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I was watching Eugene Khutoryansky's physics video about Einstein's Gravito-Electromagnetism, Gravity of moving mass in General Relativity . In that, he discussed why maxwell's electromagnetism laws hold for special relativity also. He took the following situation:

Adam is in a spaceship or the reference frame of two charged particles such that their gravitational force cancels their electromagnetic repulsion. Adam would see no magnetic force since charges are at rest according to his frame. Now Sarah is watching Adam from a ground reference and sees the charges moving and hence they must exert an attractive magnetic force pushing particles towards each other. But now Eugene, said that a force (gravity) analogous to the magnetic force produced by moving charge, is produced by moving mass, which will be repulsive, and will balance the attractive magnetic force.

Now I became confused here, what is this "new gravity force" (introduced at the 6-minute mark in the video)? I never heard about it before, at least in high school. Is it a mathematical trick or tweaking? Or is there really is a repulsive gravitational force that is exerted by moving masses? So this is my doubt here, can someone please explain this further?

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    $\begingroup$ See here. $\endgroup$
    – J.G.
    Jan 13, 2022 at 18:26
  • $\begingroup$ @J.G. Sorry to say but I can't really comprehend clearly from the wikipedia, I would like a more simpler approach with not very heavy maths. $\endgroup$ Jan 13, 2022 at 18:32
  • $\begingroup$ A similar question : physics.stackexchange.com/q/677290 $\endgroup$
    – The Tiler
    Jan 13, 2022 at 18:50
  • $\begingroup$ this force is a real consequence of general relativity, and its measurement was the main task of gravity probe B en.wikipedia.org/wiki/Gravity_Probe_B $\endgroup$ Jan 13, 2022 at 23:18

2 Answers 2

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It makes sense that you had never heard of it in high school: this is actually a prediction of General Relativity, a subject complicated enough that many physicists will only study it in depth after they had already concluded undergraduate school. In this answer, I'll try to give you a general idea without going too deep into the mathematics.

First of all, General Relativity does not treat gravity as a force. Instead, gravity is understood as spacetime curvature: the reason things fall is because spacetime is curved, and hence things move in curved paths as a consequence. Think for example, about an ant moving on a rolled up sheet of paper: if the ant moves always straight ahead, it might still find itself back where it started, for example. It moves in curved paths not because of some force, but simply because it's moving on a curved surface. Gravity works in a similar way.

Now, the mathematics of General Relativity is quite complicated, and sometimes we want to avoid dealing with it in full detail. If the gravitational fields are not too intense (in other words, if we're interested in a problem where spacetime is not too curved), we can approximate the gravitational field with a force. For very weak fields, that is the Newtonian theory you learn at school. Newton's gravity is a weak field limit of GR. However, we can do slightly better.

Given GR, we can consider a simple distribution of matter, such as a possibly moving mass. Doing the calculations in GR and making a few approximations, we can get to something called Gravitoelectromagnetism. This approximation treats the gravitational field in a way very similar to how we treat electromagnetic phenomena. It is not as precise as full GR, but it is much simpler, and hence we often prefer to use it instead of solving the full complicated equations. In Physics, at the end of the day we're interested in comparing out computations to experiment, so as long as your experiment is not so sensitive that it will notice the problems of your approximation, this is fine.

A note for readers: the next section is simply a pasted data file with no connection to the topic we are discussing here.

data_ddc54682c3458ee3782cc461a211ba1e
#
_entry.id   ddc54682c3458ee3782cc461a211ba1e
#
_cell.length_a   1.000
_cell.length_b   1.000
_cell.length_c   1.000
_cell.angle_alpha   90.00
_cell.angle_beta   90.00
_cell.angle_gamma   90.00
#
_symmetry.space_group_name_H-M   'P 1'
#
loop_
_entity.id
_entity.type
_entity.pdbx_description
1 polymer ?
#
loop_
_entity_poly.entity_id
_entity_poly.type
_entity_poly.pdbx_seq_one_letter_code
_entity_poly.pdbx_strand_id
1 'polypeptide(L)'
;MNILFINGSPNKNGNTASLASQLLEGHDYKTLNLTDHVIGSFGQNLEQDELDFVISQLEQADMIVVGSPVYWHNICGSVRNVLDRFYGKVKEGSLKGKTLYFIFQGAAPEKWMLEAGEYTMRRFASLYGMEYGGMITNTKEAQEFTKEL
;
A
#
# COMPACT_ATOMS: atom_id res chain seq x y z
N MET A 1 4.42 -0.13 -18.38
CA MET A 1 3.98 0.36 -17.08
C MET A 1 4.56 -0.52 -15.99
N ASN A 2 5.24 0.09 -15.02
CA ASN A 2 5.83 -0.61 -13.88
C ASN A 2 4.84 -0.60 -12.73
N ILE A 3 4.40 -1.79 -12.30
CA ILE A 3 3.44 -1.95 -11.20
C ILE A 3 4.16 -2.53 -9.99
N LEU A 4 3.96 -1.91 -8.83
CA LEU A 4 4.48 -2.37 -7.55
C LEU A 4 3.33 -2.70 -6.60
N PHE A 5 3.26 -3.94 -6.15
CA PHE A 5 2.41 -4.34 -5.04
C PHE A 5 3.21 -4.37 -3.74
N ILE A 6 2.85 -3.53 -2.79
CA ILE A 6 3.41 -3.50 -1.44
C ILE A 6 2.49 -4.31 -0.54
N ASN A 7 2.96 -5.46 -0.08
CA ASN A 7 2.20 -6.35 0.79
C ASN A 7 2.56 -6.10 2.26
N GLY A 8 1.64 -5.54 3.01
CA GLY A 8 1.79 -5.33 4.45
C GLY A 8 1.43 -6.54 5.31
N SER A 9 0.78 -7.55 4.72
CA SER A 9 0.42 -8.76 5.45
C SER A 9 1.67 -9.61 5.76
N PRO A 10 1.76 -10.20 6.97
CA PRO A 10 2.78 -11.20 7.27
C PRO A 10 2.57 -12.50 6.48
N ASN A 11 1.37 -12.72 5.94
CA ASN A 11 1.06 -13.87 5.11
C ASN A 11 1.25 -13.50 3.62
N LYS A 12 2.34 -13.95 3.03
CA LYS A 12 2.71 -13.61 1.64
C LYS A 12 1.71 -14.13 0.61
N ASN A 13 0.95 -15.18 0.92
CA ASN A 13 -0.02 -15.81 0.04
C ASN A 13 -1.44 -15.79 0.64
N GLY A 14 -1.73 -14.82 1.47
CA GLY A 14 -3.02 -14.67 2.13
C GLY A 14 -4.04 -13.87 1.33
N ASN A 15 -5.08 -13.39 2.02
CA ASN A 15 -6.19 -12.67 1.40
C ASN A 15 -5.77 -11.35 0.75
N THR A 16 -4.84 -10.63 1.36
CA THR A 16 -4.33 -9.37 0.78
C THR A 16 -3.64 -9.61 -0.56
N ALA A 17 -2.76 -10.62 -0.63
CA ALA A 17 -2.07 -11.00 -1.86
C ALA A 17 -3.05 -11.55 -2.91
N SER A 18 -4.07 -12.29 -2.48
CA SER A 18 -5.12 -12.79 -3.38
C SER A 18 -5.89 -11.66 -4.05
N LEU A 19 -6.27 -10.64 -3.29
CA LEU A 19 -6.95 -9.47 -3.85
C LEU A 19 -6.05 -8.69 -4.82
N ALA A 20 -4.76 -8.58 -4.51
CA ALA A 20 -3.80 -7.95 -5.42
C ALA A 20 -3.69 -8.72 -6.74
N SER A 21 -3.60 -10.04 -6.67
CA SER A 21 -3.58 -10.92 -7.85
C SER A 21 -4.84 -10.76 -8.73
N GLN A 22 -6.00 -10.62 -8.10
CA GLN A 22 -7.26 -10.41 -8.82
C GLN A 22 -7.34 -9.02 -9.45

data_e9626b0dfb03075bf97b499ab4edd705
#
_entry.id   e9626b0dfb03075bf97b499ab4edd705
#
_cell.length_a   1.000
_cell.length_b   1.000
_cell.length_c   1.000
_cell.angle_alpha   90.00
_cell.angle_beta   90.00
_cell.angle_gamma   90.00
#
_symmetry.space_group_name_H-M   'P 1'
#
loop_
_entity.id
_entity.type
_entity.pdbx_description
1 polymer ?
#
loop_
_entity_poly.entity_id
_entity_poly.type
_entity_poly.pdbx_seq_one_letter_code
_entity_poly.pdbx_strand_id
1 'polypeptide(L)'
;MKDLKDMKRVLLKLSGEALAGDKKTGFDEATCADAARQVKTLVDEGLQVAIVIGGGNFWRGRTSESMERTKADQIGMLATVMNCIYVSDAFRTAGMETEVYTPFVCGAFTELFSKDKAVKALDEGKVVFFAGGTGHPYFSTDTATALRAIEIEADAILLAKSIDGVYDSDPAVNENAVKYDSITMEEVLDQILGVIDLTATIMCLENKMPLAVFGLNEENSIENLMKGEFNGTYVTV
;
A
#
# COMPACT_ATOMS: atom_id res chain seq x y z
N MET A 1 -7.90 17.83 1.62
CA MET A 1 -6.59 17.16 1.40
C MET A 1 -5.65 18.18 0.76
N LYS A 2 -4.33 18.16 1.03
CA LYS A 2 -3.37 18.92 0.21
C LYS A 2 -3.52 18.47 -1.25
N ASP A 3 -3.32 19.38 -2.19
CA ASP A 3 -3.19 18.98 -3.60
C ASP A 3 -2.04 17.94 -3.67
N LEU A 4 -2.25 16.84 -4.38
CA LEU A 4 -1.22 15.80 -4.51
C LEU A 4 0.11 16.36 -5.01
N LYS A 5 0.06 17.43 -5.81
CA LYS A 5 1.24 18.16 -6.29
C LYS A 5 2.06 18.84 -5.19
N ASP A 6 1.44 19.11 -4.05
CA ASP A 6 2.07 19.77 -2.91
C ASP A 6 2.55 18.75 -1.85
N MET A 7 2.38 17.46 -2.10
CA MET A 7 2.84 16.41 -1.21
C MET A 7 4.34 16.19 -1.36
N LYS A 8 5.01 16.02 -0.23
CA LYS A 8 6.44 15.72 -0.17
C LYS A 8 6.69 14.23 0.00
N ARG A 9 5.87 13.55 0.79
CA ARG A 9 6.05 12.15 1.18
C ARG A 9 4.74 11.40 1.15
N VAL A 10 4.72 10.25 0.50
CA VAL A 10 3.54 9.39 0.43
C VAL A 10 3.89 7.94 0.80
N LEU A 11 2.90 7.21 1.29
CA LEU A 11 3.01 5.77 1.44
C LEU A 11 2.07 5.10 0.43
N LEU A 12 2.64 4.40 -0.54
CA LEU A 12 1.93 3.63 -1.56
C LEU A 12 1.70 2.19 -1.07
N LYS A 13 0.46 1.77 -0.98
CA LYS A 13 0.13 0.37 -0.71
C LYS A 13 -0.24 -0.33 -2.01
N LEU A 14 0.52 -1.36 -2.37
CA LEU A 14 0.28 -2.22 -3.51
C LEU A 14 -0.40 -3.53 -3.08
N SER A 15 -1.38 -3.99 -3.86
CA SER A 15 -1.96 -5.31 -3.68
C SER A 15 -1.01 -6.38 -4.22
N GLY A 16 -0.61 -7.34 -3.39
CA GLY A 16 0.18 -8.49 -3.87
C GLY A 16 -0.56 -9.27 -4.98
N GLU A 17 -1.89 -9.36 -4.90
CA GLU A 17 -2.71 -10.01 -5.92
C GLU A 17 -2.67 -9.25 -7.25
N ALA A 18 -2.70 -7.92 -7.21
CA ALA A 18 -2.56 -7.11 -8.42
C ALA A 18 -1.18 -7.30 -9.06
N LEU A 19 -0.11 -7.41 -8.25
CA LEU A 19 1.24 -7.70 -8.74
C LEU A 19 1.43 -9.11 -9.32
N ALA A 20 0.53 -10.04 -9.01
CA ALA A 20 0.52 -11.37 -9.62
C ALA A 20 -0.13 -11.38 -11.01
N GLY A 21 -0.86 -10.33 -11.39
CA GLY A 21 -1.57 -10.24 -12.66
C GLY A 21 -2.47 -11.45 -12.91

In this approximation, you can see exactly the effect you mentioned: there appears a gravitational analogue of the magnetic field, leading to results just as the one you mentioned. Notice that this is not "a new force": instead, it would be more fair to say it is a consequence of the fact that gravity is not even a force to begin with. This effect is not a mathematical trick, it is real, as pointed out in the comments. The thing is it is really subtle, so it is quite difficult to notice it in most situations.

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Adam is in a spaceship holding two magnets so that force exerted by his hands cancels their electromagnetic repulsion. Adam would see no electric force since magnets are at rest according to his frame.

Now Sarah is watching Adam from a ground reference and sees the magnets moving and hence they must exert an attractive electric force.

A force, analogous to a magnetic force produced by moving charge, is produced by moving magnet, moving muscle, moving planet, moving anything. Which is a good thing as forces that are balanced in one frame are balanced in other frames too.

To clarify a bit, the "magnetic force" for moving magnets is electric force. Which has been known since 1905, at least.

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  • $\begingroup$ sorry to say but your answer is seeming confusing to me $\endgroup$ Jan 14, 2022 at 5:48
  • $\begingroup$ @KshitijKumar Well I just said the same as Eugene. About all kind of forces. $\endgroup$
    – stuffu
    Jan 14, 2022 at 5:56
  • $\begingroup$ OP asks about how can it be that gravity has a magnetic analogue, not if Physics should be consistent in all reference frames (this is taken as an assumption in their question). I fail to see how this answer addresses the question, so I'm downvoting it $\endgroup$ Jan 23, 2022 at 18:46

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